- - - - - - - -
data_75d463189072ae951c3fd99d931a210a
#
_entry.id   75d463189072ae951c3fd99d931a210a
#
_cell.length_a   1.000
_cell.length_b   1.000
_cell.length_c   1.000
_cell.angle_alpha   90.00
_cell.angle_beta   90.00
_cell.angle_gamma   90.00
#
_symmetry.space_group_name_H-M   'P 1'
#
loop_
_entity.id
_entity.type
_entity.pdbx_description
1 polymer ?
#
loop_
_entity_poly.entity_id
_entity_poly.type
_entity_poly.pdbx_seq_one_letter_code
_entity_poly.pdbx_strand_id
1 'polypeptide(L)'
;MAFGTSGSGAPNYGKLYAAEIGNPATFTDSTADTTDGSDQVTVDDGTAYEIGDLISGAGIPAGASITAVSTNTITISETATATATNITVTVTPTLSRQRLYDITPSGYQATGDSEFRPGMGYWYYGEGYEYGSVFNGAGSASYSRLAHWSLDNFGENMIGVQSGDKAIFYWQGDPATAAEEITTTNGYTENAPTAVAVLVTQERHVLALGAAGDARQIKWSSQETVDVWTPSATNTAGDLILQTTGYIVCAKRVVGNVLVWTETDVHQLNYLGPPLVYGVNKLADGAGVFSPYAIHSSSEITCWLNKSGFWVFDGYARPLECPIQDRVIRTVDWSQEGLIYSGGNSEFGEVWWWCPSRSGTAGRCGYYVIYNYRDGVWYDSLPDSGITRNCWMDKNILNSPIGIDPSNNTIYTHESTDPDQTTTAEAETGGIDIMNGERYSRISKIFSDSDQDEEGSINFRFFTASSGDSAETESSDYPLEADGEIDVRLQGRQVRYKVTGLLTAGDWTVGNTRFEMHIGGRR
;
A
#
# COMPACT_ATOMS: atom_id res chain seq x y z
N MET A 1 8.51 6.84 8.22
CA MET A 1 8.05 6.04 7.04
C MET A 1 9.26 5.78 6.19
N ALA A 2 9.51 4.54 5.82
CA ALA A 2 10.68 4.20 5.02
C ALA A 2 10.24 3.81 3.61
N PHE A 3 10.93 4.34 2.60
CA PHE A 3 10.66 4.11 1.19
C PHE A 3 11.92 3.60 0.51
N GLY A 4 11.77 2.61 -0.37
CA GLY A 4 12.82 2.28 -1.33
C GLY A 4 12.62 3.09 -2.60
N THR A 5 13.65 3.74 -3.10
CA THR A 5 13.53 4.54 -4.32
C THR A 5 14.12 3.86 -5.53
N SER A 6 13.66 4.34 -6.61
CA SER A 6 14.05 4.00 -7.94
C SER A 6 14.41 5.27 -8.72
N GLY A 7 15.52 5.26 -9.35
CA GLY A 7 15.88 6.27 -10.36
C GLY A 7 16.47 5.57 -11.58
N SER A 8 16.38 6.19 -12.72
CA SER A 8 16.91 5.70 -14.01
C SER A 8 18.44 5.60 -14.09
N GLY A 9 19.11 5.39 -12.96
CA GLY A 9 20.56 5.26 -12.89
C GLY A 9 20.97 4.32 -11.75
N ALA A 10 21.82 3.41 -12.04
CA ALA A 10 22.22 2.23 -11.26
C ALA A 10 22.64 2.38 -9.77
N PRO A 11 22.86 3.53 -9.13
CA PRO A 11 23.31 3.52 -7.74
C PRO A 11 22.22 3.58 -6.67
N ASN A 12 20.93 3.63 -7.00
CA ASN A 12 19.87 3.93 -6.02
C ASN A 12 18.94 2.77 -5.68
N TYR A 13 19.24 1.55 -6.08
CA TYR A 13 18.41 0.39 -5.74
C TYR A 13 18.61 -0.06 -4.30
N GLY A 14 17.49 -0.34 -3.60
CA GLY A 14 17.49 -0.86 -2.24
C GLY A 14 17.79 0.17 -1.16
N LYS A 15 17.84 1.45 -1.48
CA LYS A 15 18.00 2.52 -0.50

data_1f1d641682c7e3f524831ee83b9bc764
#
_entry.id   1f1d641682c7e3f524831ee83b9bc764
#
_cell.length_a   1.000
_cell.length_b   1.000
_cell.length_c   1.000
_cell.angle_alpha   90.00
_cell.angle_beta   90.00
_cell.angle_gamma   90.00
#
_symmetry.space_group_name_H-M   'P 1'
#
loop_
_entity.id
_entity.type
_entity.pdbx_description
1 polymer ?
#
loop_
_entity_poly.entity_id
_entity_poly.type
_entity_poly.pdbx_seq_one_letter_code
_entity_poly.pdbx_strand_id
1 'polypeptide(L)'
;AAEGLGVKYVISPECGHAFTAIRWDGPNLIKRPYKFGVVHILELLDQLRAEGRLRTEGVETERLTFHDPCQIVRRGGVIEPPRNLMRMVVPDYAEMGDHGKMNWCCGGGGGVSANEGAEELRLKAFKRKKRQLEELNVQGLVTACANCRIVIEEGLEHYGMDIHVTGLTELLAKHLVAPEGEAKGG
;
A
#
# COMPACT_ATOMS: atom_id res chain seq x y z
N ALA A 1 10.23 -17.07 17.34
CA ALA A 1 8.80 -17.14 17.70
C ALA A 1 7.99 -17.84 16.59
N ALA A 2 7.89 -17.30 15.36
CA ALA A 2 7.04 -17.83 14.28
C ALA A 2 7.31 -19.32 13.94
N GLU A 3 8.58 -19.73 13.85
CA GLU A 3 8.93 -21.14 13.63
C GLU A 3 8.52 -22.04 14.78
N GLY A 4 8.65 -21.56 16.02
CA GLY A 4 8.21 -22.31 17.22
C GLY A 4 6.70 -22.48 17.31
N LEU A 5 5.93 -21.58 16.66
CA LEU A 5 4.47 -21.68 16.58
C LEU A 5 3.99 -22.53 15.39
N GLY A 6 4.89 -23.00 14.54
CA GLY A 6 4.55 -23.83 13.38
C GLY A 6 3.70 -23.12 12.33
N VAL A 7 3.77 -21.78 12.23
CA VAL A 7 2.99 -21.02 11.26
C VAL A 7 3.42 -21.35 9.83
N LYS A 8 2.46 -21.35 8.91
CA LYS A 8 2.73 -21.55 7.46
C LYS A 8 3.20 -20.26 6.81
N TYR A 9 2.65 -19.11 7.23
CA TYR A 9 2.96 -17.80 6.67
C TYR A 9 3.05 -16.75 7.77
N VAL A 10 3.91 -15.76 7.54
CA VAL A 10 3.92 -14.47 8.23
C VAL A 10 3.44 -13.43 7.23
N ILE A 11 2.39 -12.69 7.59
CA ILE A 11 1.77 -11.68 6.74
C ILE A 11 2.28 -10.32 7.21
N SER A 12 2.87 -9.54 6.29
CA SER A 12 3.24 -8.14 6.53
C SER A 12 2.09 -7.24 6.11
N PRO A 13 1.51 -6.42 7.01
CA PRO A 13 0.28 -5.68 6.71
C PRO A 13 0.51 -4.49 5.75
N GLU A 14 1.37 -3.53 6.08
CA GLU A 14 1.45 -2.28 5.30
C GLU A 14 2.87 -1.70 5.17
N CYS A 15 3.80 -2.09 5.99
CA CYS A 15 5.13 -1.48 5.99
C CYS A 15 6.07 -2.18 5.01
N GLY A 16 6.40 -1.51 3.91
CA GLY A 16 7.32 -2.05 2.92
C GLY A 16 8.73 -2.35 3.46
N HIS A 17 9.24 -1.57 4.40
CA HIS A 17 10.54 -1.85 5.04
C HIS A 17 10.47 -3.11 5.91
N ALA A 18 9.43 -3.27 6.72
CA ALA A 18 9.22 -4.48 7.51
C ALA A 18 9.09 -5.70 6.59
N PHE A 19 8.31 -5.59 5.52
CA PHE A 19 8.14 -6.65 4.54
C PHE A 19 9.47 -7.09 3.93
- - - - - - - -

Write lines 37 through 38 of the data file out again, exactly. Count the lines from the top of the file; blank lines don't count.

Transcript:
N PHE A 3 10.93 4.34 2.60
CA PHE A 3 10.66 4.11 1.19